CORK, Ireland — The Catholic Church has responded to Friday’s historic vote to make abortion legal in Ireland by hectoring “Yes” voters to go to confession for their “sins.”
Ireland Friday voted by an overwhelming majority to repeal the Eighth Amendment of the Constitution, which enacts some of the most restrictive abortion laws in the developed world. Minister for Health Simon Harris said he is “extremely eager” to begin drafting legislation that will allow abortion on request up to 12 weeks, and in limited circumstances after that.
Ireland voted by 66.4 percent to 33.6 percent in favor of repealing the legislation, with a record turnout of 2.15 million voters from a total of 3.3 million registered voters.
The result was celebrated throughout Ireland and among Irish communities around the world, but the Catholic Church, which campaigned to retain the restrictive abortion laws, decried the voting majority as “sinners.”
Speaking to state broadcaster RTE Monday, Bishop of Elphin Kevin Doran said that while “the Catholic Church is a family and nobody ever gets struck off, what I’d say to a Catholic who voted Yes is this, if you voted Yes knowing and intending that abortion would be the outcome then you should consider coming to confession.”
“Ultimately all sin, and sin is not just related to this area, but all sin is about decisions that impact on our relationship with God,” he added.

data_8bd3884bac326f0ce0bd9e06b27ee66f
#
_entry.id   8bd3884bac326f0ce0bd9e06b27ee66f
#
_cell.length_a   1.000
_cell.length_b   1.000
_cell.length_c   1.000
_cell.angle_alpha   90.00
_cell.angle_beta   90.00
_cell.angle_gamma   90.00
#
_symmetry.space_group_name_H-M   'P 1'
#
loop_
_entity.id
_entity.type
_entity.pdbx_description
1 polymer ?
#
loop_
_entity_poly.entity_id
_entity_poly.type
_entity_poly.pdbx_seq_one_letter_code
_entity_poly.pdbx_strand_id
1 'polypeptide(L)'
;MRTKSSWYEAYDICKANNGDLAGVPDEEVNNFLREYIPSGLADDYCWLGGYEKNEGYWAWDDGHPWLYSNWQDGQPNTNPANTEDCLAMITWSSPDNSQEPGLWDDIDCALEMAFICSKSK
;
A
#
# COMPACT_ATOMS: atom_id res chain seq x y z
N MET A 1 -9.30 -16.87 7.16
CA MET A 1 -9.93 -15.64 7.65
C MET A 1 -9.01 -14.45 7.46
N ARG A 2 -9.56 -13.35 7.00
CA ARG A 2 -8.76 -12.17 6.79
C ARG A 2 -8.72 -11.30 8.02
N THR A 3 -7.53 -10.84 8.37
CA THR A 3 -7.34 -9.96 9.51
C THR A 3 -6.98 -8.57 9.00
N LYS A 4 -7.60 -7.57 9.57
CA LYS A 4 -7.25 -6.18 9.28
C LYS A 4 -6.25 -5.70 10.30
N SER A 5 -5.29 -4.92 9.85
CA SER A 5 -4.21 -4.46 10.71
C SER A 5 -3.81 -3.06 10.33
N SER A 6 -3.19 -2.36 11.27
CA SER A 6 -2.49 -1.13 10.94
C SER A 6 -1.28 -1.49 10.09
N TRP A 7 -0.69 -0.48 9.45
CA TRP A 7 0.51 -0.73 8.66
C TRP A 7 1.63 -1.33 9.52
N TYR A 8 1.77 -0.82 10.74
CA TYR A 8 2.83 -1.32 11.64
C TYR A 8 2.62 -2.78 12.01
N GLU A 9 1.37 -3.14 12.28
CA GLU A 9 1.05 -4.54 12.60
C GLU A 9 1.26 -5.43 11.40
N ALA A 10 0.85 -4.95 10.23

When asked directly if he thought those who voted “Yes” were sinners, the bishop said: “If they knew and intended abortion as the outcome, yes, I believe so.”
Doran’s comments echo those of Archbishop Eamon Martin, the Catholic primate of all-Ireland, who said Sunday the country had “obliterated” the right to life of the unborn, and that Ireland was now on the point of introducing a liberal abortion regime.
“We have elevated the right to personal choice above the fundamental right to life itself,” Martin said.
Comments on social media suggest that in churches across the country Sunday, priests took the opportunity to comment on the landslide victory, with many condemning “Yes” voters for their actions.
In one case a member of the clergy told parishioners that anyone who voted “Yes” could leave the church immediately.
"My mam went to mass earlier. The priest told the congregation if they voted yes, they weren’t welcome. So she got up and left,” Thomas Crosse, an Irish radio presenter, tweeted Sunday.
The Catholic Church was criticized in the run-up to the vote when priests used the pulpit during First Holy Communion ceremonies to preach about the evils of abortion to children as young as seven and eight.
While Ireland is still a predominantly Catholic country, the power of the church has waned in recent years following revelations about decades of clerical sex abuse and the covering-up of the deaths of babies and young children at church-run institutions.
Cover image: A priest displays his Vote No badge during a LoveBoth Stand Up For Life rally on May 12, 2018 in Dublin, Ireland. (Charles McQuillan/Getty Images)